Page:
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LEFEET S1 Pro: Not Just the World’s Smallest Underwater Scooter, but a Capable One Too
Built by a relatively new Chinese company, this small and affordable underwater scooter has drawn a lot of skepticism due to the manufacturer’s bold claims about its capabilities. However, as independent reviews have shown, it’s as good – if not better – than advertised.

LEFEET S1 Pro: Not Just the World’s Smallest Underwater Scooter, but a Capable One Too

LEFEET S1 ProLEFEET S1 ProLEFEET S1 ProLEFEET S1 ProLEFEET S1 ProLEFEET S1 Pro AccesoriesLEFEET S1 Pro Paddle Board MountLEFEET S1 Pro Dual SetupLEFEET S1 Pro
Last month, I visited the beautiful Greek island of Lefkada and one of the first things I did was go snorkeling. I was pleasantly surprised by the variety of creatures and the underwater landscapes I discovered, so I decided to take it to the next level and go diving.

While the first session went smoothly, the second was cut short by my completely out-of-shape body. I wanted to spend more time exploring, but my legs refused to comply, so as I got back to the shore, I started wondering if there was a capable, affordable underwater scooter I could buy.

Mind you, I’m in no way, shape, or form a seasoned diver so, apart from the scooters marketed by ScubaJet (arguably the most famous brand out there), I knew close to nothing about competing products.

My online research led me to the LEFEET S1 Pro and loads of positive reviews. Now, if you know more about diving gear than I do, yet you never heard of LEFEET, that’s because the brand, in its current form, has only been around for about five years. Based in Shenzhen, China, it started with a Kickstarter campaign to mass-produce the original S1, which at the time was dubbed the most powerful compact scooter in the world. The campaign was a success and so was the S1, which led to an evolved model named S1 Pro.

Measuring 11.8 inches (300 mm) in length, 4 inches (102 mm) in width (without the handles) and weighing just under 6.6 pounds (3 kg) with the battery pack and stock accessories attached, the S1 Pro is the most compact underwater scooter that money can buy.

According to the Chinese company, its frame is manufactured using aviation-grade aluminum alloy for minimal weight and corrosion protection, while its propeller is all carbon fiber for improved durability.

At the core of it all is a small electric motor that can produce up to 18 pounds (8 kg) of thrust or, in simpler terms, it pulls an average-sized, fully equipped diver surprisingly fast. The motor is fed by a 4400 mAh battery pack that offers up to 70 minutes of continuous thrust, depending on the selected power level. There are three of them (low, mid, and high), and, according to those who tested the scooter, it pulls quite well in low mode if there are no underwater currents, meaning that you can enjoy the device and conserve energy at the same time.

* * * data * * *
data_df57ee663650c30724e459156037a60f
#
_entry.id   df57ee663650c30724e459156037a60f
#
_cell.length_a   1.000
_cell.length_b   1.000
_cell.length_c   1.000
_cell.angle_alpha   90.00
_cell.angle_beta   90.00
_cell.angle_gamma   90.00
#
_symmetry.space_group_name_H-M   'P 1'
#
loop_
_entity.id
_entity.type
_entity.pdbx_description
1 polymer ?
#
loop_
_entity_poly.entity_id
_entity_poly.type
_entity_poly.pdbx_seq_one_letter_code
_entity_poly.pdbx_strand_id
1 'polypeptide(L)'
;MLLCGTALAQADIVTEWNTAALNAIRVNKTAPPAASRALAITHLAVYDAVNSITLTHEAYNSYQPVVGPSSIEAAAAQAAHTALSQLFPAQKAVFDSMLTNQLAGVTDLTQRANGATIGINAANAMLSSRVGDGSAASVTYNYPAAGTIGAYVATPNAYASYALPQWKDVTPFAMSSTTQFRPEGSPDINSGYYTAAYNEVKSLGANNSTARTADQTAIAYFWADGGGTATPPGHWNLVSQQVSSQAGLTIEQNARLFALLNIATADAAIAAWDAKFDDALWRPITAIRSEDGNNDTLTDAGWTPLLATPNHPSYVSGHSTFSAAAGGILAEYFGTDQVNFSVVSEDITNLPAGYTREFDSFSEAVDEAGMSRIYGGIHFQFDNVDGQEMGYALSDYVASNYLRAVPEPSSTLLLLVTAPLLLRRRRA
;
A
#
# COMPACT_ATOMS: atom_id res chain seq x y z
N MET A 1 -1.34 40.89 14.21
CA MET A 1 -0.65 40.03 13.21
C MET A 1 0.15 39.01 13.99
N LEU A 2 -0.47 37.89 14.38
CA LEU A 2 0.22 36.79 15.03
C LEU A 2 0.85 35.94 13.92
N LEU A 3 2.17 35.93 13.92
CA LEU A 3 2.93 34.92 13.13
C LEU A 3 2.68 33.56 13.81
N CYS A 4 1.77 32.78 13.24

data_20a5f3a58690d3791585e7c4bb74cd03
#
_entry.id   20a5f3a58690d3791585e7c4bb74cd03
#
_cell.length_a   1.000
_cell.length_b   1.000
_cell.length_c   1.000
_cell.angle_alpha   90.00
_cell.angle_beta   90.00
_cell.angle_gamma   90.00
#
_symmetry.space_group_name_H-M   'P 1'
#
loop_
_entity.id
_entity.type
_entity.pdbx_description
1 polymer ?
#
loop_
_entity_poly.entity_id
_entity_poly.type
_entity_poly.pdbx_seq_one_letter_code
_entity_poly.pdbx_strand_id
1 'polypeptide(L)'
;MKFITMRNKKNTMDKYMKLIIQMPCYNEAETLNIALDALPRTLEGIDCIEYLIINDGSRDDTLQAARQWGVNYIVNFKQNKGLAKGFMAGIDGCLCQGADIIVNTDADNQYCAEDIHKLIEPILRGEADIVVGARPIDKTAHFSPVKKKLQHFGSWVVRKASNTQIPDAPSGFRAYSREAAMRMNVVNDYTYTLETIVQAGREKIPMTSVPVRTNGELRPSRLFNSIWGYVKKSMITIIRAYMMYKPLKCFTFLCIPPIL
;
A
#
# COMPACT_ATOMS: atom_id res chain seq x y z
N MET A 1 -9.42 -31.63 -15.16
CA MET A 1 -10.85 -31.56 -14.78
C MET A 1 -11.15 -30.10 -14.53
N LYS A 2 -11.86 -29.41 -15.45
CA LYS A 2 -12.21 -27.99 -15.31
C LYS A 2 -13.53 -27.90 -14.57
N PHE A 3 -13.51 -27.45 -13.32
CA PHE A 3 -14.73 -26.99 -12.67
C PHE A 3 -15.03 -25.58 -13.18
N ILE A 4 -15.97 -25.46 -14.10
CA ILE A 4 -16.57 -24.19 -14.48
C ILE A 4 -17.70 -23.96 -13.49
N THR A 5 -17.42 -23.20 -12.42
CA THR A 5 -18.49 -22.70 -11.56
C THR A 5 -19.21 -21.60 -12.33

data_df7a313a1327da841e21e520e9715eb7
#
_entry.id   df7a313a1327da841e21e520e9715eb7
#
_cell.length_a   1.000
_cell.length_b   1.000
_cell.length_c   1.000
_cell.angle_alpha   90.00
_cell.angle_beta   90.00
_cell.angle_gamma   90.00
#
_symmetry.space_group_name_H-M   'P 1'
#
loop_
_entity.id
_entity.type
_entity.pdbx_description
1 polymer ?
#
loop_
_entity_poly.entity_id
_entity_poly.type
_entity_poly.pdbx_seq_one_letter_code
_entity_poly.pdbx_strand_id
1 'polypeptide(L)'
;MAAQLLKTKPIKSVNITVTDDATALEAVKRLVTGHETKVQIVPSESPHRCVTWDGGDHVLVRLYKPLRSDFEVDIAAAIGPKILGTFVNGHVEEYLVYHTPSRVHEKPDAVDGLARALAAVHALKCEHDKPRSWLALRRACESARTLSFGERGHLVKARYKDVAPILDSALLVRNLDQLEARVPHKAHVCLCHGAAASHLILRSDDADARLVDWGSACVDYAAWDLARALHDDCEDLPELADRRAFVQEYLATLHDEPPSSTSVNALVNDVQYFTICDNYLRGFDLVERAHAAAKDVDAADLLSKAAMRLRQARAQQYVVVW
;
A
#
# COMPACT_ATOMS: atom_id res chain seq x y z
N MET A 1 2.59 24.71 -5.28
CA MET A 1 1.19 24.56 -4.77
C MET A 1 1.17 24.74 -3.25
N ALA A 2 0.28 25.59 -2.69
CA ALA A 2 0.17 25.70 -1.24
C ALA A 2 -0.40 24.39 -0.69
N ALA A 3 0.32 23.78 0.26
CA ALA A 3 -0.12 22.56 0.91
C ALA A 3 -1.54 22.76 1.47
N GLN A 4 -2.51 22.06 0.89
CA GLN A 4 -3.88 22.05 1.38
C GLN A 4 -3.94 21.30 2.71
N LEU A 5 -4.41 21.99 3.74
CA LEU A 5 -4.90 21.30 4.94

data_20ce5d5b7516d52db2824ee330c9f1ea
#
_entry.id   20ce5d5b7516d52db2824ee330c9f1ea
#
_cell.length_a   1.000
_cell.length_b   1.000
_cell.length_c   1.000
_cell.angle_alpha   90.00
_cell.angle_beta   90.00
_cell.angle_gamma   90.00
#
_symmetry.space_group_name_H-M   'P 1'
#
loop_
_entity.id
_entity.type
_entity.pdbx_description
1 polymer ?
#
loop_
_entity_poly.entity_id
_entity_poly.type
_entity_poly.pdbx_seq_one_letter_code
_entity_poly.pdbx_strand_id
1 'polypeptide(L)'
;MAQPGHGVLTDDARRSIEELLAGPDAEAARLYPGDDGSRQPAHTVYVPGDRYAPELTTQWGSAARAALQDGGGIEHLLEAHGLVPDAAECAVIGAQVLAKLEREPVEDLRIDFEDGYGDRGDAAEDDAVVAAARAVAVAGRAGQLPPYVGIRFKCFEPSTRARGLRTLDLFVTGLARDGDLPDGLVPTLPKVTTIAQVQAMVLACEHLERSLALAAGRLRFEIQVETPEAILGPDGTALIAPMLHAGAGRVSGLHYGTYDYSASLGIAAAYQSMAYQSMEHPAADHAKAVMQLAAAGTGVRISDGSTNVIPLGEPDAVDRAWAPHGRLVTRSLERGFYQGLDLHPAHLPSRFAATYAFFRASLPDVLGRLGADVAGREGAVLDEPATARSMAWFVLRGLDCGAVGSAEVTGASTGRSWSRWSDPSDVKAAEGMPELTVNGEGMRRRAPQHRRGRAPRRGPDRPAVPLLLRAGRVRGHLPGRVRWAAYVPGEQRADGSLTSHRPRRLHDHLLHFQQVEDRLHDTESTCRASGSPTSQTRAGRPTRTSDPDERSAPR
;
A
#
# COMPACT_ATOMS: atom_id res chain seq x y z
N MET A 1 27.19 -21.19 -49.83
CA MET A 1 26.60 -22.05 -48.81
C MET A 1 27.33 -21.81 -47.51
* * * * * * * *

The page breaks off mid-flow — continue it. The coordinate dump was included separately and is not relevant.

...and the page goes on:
As standard, the S1 Pro comes with a handlebar-like attachment that features a wireless controller for the motor. The latter is equipped with ergonomic buttons and can be fitted either on the left or the right side of the unit. In addition, the attachment comes with a GoPro mount that transforms it into a mobile camera.

Another awesome characteristic of the S1 Pro is its modular design. There are tons of accessories that allow it to be maneuvered with one hand or attached to a scuba tank, as well as work in tandem with another unit for a dual motor setup that’s synchronized to a single controller. You can even get a multi-purpose mount that lets you attach an S1 Pro to your paddle board.

It runs both in shallow waters and at depths of up to 131.2 feet (40 m), so it can be used for anything from snorkeling to serious deep sea excursions.

On LEFEET’s official website, the S1 Pro is priced at $799, which is sensibly cheaper than a similar product built by mainstream manufacturers.

Before my third diving trip in Greece, I asked the guys who organized everything and rented the gear if they heard about the S1 Pro and while some of them did, they were skeptical about it, to say the least. The experienced divers argued that “it’s designed and built by a Chinese company. Even worse, it’s pretty cheap and available on Aliexpress, so it can’t be any good.

Later that day, I got back to my laptop and watched some credible reviews. Much to my surprise, everyone seemed to praise the scooter for being powerful, very well-built, and extremely compact. One of the best reviews I found comes from underwater cinematographer and filmmaker, Matthias Lebo, who spent some quality time testing the S1 Pro. You can watch the video below if you want to obliterate any form of skepticism about this awesome product.

In conclusion, if you’re an experienced diver looking for a capable, yet compact underwater scooter or you’re just an out-of-shape amateur like myself and want to enjoy the depths without worrying about muscle cramps, the LEFEET S1 Pro is definitely worth the money.



 
 
 
 
 

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